Firstly, you'll most likely want to have a friend to help you out with this; it will make it a lot easier. You'll first want to get in the pool and preferably stay in the shallow end, where the water is low enough that you can stand up with your head completely out of the water. Next, you are going to try and lie back, with your friend/partner holding the back of your head. You can keep your feet on the bottom of the pool for this part.

So now that your head is in your friend's hands, you know that your face is never going to go under the water so you do not need to worry - you now have stability. Next, ask your friend to walk backwards, pulling you gently by your head. You should feel your body start to rise in the water due to the movement. Your feet will start to come off of the bottom of the pool - but don't worry! Your trustworthy friend will ensure that your face stays out of the water at all times.

Now here is what most consider to be the tricky part. You're probably asking "Okay, I feel my body starting to rise, but it keeps sinking. How do I actually stay afloat in the water?" The answer is quite simple. Air floats in the water, therefore you want to take a deep breath and hold it. This may take practice if your lung capacity is not up to par. However, you should at least be able to hold your breath for about 10 seconds. Also, you will want to wade your hands back and forth, putting pressure on the water which will help you stay higher in the water.

This is something that takes a lot of practice. The more you do it, the more comfortable you will become until one day you won't even need your friend to be there. The best advice I can give you is to not give up - your body needs time to get used to this technique!

Hope you enjoyed, and make sure to stay tuned for more!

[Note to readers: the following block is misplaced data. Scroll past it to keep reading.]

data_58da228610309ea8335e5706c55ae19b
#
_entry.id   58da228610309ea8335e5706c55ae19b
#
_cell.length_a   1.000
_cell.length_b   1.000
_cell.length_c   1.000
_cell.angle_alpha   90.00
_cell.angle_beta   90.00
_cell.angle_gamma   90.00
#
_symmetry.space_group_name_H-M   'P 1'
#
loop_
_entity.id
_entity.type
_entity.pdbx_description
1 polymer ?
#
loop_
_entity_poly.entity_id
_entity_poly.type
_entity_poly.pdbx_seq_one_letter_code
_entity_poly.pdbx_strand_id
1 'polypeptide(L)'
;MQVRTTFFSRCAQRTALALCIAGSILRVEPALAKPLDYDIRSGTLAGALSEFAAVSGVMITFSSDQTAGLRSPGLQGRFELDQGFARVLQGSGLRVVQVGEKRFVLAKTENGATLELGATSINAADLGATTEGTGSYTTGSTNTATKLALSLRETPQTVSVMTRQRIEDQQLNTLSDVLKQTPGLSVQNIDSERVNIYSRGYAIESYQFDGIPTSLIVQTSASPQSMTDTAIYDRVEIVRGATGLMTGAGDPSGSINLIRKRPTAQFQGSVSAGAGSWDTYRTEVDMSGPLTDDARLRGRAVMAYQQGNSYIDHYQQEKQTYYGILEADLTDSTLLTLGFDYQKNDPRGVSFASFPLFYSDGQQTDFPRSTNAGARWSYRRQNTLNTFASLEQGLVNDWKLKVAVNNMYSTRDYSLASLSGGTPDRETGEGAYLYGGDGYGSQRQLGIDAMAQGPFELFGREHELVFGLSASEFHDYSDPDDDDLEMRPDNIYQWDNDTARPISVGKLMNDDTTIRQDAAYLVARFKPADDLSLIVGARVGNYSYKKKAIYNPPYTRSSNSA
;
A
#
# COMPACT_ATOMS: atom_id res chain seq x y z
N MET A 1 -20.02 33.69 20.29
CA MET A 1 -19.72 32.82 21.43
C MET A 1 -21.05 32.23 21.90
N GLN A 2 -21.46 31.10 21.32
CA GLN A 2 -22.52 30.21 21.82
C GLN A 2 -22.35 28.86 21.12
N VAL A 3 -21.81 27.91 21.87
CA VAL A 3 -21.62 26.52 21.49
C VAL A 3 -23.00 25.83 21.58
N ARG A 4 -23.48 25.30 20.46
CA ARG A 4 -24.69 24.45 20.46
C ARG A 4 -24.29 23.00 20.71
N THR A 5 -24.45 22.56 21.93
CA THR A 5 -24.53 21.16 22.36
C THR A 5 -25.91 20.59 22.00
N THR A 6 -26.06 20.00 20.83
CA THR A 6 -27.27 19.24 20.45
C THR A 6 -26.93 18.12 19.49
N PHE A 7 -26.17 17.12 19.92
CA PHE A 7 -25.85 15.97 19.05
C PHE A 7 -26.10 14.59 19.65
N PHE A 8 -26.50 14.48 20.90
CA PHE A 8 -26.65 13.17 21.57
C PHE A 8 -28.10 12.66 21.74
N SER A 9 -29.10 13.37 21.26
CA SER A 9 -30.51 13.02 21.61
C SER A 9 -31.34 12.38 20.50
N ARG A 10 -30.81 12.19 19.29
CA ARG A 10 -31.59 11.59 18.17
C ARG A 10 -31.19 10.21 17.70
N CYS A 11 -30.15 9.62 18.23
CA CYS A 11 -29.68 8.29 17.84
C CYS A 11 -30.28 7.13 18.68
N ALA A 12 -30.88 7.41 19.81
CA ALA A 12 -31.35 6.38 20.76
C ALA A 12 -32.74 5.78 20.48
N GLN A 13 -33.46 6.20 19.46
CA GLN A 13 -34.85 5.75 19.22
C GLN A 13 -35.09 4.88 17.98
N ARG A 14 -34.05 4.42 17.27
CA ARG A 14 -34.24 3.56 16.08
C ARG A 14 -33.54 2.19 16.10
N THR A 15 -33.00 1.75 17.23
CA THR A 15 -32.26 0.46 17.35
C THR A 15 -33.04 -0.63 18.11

Wednesday, 4 July 2012

Swimming Pool Sizes

Welcome everyone! Today we're going to talk about the pool sizes that are used for competitive competition. There are three main pool sizes.

Short Course Yards - A Short Course Yards pool is a 25-yard pool that typically has 6-8 lanes (although it can have more). Short Course Yards pools are typically used in American competitions, although usually is not used in international competitions. Times swum in Short Course Yards are typically the fastest of the three.

Short Course Meters - A Short Course Meters pool is a 25-meter pool that typically has 6-8 lanes (although it can have more). Short Course Meters pools are often used in Canada, Australia and some European countries, and is sometimes used in international competitions. Times swum in Short Course Meters are typically slower than Short Course Yards but faster than Long Course Meters.

Long Course Meters - A Long Course Meters pool is a 50-meter pool that typically has 8-10 lanes. Long Course Meters pools are the most commonly used pools, and are used in most international competitions. Times swum in Long Course Meters are typically the slowest.

Friday, 22 June 2012

Butterfly Head Position

Welcome once again intermediate swimmers! Today we're going to be talking about arguably the most physically demanding stroke - butterfly. One of the most important aspects of the butterfly stroke, head position, is what we'll be covering.

Making sure your head positioning is correct in butterfly is like making sure your feet are touching the ground while you walk - it is absolutely essential, unless you want to put a giant extra workload on your shoulders. If you follow these pieces of advice your butterfly will feel a lot smoother, more controlled, and more relaxed. It will take a lot less effort to complete the strokes - the good thing is, head positioning is an easy thing to fix!